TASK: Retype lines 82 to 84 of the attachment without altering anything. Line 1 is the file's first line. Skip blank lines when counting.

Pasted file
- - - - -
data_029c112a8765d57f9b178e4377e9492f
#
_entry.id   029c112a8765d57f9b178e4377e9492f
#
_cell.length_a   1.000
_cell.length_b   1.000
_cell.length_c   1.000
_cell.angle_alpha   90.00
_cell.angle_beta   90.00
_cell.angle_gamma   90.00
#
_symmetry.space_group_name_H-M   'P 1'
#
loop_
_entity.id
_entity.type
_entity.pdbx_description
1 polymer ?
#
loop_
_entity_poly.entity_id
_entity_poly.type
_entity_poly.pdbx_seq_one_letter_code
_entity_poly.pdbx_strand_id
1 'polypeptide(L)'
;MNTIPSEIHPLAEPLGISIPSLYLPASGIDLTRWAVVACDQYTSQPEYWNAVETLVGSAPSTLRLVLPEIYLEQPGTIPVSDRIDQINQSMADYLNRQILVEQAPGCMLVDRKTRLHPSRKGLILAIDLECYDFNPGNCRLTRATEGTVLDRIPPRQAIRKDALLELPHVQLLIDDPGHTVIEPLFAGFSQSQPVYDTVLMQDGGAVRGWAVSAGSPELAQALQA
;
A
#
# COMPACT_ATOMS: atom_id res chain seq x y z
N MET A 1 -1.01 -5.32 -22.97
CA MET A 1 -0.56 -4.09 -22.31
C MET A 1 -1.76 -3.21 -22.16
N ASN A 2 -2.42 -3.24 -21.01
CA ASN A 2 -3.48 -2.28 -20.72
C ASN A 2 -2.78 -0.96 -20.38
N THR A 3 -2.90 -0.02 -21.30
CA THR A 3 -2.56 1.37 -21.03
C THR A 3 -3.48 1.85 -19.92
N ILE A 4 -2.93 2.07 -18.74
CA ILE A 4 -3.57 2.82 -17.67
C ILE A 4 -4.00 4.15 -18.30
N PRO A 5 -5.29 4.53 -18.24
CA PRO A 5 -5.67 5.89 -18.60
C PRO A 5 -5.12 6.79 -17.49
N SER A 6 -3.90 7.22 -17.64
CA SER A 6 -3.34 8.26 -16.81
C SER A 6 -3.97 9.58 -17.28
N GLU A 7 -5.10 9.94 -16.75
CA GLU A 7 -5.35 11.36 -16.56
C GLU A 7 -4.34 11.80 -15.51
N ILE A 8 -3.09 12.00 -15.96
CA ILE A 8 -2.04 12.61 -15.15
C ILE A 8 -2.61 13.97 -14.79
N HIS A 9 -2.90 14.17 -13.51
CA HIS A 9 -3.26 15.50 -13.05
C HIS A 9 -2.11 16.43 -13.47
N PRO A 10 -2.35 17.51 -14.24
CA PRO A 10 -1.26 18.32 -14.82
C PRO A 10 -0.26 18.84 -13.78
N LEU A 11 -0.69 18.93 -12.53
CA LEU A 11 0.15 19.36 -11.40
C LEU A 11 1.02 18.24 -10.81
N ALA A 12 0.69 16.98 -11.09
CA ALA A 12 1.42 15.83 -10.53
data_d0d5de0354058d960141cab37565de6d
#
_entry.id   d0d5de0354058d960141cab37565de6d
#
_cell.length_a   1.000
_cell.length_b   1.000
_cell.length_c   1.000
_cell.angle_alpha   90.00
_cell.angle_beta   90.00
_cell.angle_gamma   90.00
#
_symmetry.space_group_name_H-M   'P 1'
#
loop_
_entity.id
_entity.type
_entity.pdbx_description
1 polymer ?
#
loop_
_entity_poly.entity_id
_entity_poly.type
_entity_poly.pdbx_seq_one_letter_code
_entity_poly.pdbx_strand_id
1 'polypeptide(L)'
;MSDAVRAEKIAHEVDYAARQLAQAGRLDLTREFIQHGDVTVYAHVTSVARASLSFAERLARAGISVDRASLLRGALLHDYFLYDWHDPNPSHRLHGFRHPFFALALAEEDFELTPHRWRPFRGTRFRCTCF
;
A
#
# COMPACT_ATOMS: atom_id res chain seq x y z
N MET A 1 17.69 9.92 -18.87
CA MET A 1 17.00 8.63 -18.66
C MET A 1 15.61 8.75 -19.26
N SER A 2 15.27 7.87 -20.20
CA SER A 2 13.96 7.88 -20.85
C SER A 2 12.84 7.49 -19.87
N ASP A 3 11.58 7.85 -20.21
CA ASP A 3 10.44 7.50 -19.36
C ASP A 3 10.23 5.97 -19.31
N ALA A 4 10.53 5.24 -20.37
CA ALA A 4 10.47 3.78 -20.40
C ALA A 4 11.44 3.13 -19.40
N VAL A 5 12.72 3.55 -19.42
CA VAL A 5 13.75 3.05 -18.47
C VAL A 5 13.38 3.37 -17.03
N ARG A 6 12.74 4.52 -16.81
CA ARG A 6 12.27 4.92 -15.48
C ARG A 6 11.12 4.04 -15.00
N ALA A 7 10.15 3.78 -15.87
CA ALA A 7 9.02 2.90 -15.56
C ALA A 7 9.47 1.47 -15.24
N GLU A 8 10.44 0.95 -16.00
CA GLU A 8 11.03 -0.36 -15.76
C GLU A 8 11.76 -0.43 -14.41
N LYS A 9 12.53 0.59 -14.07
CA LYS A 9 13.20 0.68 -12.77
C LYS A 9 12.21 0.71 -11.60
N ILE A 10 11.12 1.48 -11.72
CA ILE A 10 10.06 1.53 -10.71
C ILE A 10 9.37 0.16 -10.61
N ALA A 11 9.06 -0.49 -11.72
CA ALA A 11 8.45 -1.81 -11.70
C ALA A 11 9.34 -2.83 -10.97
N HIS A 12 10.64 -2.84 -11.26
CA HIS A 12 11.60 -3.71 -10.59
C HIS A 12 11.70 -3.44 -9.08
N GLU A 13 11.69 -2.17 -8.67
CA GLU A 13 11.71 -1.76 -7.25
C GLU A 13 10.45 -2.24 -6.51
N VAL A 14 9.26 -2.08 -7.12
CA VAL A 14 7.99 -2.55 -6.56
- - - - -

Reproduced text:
_entity.pdbx_description
1 polymer ?
#